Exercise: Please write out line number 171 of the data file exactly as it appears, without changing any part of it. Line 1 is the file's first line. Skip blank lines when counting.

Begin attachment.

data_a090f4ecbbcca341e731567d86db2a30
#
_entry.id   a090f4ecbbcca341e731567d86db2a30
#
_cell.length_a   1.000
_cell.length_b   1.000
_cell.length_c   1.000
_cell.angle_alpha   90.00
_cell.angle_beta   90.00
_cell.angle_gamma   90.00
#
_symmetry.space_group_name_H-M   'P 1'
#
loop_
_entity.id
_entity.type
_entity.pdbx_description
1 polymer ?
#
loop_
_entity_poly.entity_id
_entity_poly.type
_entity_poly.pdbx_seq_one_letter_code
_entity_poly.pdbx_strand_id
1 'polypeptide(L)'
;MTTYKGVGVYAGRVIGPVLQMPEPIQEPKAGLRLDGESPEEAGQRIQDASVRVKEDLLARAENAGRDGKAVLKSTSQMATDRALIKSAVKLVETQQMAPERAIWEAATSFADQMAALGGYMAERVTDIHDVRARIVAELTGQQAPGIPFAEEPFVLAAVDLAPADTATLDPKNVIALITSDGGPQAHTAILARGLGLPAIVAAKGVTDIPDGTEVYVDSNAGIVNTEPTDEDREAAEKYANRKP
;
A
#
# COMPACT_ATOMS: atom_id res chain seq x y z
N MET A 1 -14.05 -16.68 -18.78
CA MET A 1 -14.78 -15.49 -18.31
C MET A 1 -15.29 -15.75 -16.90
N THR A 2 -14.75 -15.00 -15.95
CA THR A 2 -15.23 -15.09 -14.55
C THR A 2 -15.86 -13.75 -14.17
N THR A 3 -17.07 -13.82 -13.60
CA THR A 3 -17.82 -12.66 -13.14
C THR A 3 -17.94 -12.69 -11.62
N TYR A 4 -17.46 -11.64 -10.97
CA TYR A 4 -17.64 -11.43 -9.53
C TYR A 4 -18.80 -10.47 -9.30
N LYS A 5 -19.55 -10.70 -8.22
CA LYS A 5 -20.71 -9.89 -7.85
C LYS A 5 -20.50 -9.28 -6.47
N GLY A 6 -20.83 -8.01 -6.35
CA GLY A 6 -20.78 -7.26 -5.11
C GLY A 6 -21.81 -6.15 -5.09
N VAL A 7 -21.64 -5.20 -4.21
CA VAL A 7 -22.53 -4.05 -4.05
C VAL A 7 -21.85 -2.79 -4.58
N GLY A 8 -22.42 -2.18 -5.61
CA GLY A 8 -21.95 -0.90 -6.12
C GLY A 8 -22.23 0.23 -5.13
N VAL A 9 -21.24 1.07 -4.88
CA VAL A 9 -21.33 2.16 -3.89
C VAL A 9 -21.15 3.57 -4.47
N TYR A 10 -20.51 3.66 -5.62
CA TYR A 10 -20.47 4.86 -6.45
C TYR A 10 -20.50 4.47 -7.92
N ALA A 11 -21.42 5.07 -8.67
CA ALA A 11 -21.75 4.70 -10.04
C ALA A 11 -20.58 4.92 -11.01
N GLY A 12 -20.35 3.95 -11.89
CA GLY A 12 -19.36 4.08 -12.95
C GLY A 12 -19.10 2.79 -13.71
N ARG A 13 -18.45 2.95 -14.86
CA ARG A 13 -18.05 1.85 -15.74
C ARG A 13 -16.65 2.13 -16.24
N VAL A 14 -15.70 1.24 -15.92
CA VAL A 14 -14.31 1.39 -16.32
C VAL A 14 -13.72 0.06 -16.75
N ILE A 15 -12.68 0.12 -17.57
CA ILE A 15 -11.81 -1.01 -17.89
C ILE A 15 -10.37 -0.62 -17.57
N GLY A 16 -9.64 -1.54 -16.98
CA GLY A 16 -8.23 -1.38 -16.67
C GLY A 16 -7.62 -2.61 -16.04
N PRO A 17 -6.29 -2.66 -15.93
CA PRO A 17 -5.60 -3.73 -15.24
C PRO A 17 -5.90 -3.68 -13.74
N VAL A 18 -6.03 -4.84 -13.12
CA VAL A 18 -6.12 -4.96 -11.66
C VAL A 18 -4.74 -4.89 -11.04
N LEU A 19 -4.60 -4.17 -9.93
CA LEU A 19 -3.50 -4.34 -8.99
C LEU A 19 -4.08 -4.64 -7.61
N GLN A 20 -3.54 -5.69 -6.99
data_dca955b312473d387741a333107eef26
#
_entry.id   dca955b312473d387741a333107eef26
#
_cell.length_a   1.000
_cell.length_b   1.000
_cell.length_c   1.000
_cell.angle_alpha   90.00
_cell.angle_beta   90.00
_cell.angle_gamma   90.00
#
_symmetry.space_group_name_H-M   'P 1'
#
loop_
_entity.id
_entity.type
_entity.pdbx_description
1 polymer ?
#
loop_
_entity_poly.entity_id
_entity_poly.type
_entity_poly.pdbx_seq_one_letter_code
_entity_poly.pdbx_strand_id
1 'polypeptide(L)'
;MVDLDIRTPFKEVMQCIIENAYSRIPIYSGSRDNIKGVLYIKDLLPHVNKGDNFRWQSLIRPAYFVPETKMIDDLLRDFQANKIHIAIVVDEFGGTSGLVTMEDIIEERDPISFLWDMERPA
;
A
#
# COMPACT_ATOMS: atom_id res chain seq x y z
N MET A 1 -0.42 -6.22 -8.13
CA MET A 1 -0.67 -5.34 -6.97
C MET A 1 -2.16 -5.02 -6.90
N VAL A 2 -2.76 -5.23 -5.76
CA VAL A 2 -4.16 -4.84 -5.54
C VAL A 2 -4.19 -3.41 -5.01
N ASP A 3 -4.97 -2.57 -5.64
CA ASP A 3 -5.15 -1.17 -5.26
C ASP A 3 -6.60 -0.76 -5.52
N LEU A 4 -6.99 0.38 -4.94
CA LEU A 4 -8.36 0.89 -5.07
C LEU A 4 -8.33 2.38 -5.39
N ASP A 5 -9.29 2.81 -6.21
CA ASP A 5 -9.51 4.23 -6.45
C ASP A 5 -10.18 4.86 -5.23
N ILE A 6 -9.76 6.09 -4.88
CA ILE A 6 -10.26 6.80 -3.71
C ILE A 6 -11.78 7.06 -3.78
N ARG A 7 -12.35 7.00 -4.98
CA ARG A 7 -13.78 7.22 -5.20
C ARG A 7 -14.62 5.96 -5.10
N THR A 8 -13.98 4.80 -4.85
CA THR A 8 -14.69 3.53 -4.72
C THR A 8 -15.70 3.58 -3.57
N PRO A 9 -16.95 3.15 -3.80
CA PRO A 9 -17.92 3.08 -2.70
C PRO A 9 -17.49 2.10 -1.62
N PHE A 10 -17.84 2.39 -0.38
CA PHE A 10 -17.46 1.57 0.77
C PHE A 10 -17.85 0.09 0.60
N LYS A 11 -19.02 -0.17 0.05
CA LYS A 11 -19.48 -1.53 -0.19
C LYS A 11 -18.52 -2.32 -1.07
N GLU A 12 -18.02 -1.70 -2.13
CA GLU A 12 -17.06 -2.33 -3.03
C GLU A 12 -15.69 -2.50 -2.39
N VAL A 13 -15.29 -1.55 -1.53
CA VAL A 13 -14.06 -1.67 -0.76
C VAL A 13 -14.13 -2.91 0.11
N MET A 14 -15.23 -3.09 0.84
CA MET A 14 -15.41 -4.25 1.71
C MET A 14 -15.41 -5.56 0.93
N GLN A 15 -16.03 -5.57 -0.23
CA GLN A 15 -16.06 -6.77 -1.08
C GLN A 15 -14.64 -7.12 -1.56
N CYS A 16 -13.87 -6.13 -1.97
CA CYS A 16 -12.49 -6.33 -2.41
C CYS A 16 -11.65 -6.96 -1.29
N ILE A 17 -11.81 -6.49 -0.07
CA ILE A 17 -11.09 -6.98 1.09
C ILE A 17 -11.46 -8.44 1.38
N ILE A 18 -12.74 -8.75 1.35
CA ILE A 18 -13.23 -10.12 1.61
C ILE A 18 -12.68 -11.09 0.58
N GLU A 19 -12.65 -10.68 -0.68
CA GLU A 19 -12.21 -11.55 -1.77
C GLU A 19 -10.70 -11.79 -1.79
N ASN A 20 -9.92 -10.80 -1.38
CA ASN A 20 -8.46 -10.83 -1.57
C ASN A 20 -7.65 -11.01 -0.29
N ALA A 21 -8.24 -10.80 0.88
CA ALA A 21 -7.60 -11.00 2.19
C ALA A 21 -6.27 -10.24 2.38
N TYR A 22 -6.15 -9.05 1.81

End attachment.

CA ILE A 18 -13.23 -10.12 1.61